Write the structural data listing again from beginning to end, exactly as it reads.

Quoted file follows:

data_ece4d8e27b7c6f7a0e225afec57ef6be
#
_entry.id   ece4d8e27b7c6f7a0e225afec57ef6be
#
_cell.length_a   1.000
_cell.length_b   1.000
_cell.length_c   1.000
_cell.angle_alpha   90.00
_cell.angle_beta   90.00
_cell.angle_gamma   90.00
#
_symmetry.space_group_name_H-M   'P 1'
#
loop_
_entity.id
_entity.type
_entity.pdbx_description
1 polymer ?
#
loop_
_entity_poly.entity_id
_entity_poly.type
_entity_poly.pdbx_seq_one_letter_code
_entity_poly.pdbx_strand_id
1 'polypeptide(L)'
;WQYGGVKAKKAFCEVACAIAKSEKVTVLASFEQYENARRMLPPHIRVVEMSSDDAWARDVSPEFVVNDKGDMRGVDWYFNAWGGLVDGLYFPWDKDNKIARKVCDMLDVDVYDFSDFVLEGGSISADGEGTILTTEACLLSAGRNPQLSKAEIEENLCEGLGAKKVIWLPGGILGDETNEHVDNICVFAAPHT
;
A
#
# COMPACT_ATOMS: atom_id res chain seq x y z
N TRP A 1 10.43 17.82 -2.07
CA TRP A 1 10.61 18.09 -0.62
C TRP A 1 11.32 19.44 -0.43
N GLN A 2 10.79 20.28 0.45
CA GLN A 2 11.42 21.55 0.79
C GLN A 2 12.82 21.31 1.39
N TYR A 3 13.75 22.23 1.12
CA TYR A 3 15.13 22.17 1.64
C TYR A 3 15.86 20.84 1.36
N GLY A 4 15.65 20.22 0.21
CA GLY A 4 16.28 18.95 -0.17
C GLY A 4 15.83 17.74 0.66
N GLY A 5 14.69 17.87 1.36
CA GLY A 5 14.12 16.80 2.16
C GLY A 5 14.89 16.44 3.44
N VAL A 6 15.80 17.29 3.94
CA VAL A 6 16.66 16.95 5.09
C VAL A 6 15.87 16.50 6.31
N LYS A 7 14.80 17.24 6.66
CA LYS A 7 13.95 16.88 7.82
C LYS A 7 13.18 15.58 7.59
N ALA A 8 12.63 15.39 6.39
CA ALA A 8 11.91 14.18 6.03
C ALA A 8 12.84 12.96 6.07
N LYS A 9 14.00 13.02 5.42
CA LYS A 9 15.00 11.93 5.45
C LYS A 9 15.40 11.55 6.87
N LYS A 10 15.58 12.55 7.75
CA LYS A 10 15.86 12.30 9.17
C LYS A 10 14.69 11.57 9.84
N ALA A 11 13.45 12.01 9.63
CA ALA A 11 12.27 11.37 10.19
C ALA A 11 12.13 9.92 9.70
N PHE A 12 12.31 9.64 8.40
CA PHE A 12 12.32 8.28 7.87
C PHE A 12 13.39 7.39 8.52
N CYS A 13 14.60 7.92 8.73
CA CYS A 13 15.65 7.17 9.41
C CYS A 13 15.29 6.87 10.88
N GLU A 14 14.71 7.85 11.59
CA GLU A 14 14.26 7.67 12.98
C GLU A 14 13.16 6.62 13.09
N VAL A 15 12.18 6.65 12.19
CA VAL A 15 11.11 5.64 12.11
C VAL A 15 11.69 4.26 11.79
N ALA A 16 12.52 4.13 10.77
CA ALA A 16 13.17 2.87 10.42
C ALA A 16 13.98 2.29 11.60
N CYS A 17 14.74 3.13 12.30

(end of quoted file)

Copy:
data_ece4d8e27b7c6f7a0e225afec57ef6be
#
_entry.id   ece4d8e27b7c6f7a0e225afec57ef6be
#
_cell.length_a   1.000
_cell.length_b   1.000
_cell.length_c   1.000
_cell.angle_alpha   90.00
_cell.angle_beta   90.00
_cell.angle_gamma   90.00
#
_symmetry.space_group_name_H-M   'P 1'
#
loop_
_entity.id
_entity.type
_entity.pdbx_description
1 polymer ?
#
loop_
_entity_poly.entity_id
_entity_poly.type
_entity_poly.pdbx_seq_one_letter_code
_entity_poly.pdbx_strand_id
1 'polypeptide(L)'
;WQYGGVKAKKAFCEVACAIAKSEKVTVLASFEQYENARRMLPPHIRVVEMSSDDAWARDVSPEFVVNDKGDMRGVDWYFNAWGGLVDGLYFPWDKDNKIARKVCDMLDVDVYDFSDFVLEGGSISADGEGTILTTEACLLSAGRNPQLSKAEIEENLCEGLGAKKVIWLPGGILGDETNEHVDNICVFAAPHT
;
A
#
# COMPACT_ATOMS: atom_id res chain seq x y z
N TRP A 1 10.43 17.82 -2.07
CA TRP A 1 10.61 18.09 -0.62
C TRP A 1 11.32 19.44 -0.43
N GLN A 2 10.79 20.28 0.45
CA GLN A 2 11.42 21.55 0.79
C GLN A 2 12.82 21.31 1.39
N TYR A 3 13.75 22.23 1.12
CA TYR A 3 15.13 22.17 1.64
C TYR A 3 15.86 20.84 1.36
N GLY A 4 15.65 20.22 0.21
CA GLY A 4 16.28 18.95 -0.17
C GLY A 4 15.83 17.74 0.66
N GLY A 5 14.69 17.87 1.36
CA GLY A 5 14.12 16.80 2.16
C GLY A 5 14.89 16.44 3.44
N VAL A 6 15.80 17.29 3.94
CA VAL A 6 16.66 16.95 5.09
C VAL A 6 15.87 16.50 6.31
N LYS A 7 14.80 17.24 6.66
CA LYS A 7 13.95 16.88 7.82
C LYS A 7 13.18 15.58 7.59
N ALA A 8 12.63 15.39 6.39
CA ALA A 8 11.91 14.18 6.03
C ALA A 8 12.84 12.96 6.07
N LYS A 9 14.00 13.02 5.42
CA LYS A 9 15.00 11.93 5.45
C LYS A 9 15.40 11.55 6.87
N LYS A 10 15.58 12.55 7.75
CA LYS A 10 15.86 12.30 9.17
C LYS A 10 14.69 11.57 9.84
N ALA A 11 13.45 12.01 9.63
CA ALA A 11 12.27 11.37 10.19
C ALA A 11 12.13 9.92 9.70
N PHE A 12 12.31 9.64 8.40
CA PHE A 12 12.32 8.28 7.87
C PHE A 12 13.39 7.39 8.52
N CYS A 13 14.60 7.92 8.73
CA CYS A 13 15.65 7.17 9.41
C CYS A 13 15.29 6.87 10.88
N GLU A 14 14.71 7.85 11.59
CA GLU A 14 14.26 7.67 12.98
C GLU A 14 13.16 6.62 13.09
N VAL A 15 12.18 6.65 12.19
CA VAL A 15 11.11 5.64 12.11
C VAL A 15 11.69 4.26 11.79
N ALA A 16 12.52 4.13 10.77
CA ALA A 16 13.17 2.87 10.42
C ALA A 16 13.98 2.29 11.60
N CYS A 17 14.74 3.13 12.30